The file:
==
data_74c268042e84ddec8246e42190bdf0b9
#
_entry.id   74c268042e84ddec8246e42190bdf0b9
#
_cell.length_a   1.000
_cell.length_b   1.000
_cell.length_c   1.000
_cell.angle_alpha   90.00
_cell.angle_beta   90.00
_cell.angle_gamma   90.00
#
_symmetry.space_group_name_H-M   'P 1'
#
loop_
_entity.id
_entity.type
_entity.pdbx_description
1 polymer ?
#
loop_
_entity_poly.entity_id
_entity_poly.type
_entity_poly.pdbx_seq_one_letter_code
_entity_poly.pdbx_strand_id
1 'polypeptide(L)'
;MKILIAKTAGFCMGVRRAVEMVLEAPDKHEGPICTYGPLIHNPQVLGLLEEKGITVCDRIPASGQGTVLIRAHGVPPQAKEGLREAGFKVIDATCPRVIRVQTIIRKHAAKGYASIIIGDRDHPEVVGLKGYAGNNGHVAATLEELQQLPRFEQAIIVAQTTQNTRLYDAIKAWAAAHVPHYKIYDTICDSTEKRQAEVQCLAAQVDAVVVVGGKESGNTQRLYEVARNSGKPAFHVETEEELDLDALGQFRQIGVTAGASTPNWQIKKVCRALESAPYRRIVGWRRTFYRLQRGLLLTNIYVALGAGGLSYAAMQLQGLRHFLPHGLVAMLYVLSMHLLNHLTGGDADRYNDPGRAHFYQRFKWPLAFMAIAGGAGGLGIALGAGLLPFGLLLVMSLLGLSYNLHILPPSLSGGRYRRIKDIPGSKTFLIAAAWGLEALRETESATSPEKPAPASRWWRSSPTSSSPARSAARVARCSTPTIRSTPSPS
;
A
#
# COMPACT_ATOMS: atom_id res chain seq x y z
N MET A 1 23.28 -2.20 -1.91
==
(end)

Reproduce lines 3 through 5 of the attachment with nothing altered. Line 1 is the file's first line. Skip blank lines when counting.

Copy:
_entry.id   74c268042e84ddec8246e42190bdf0b9
#
_cell.length_a   1.000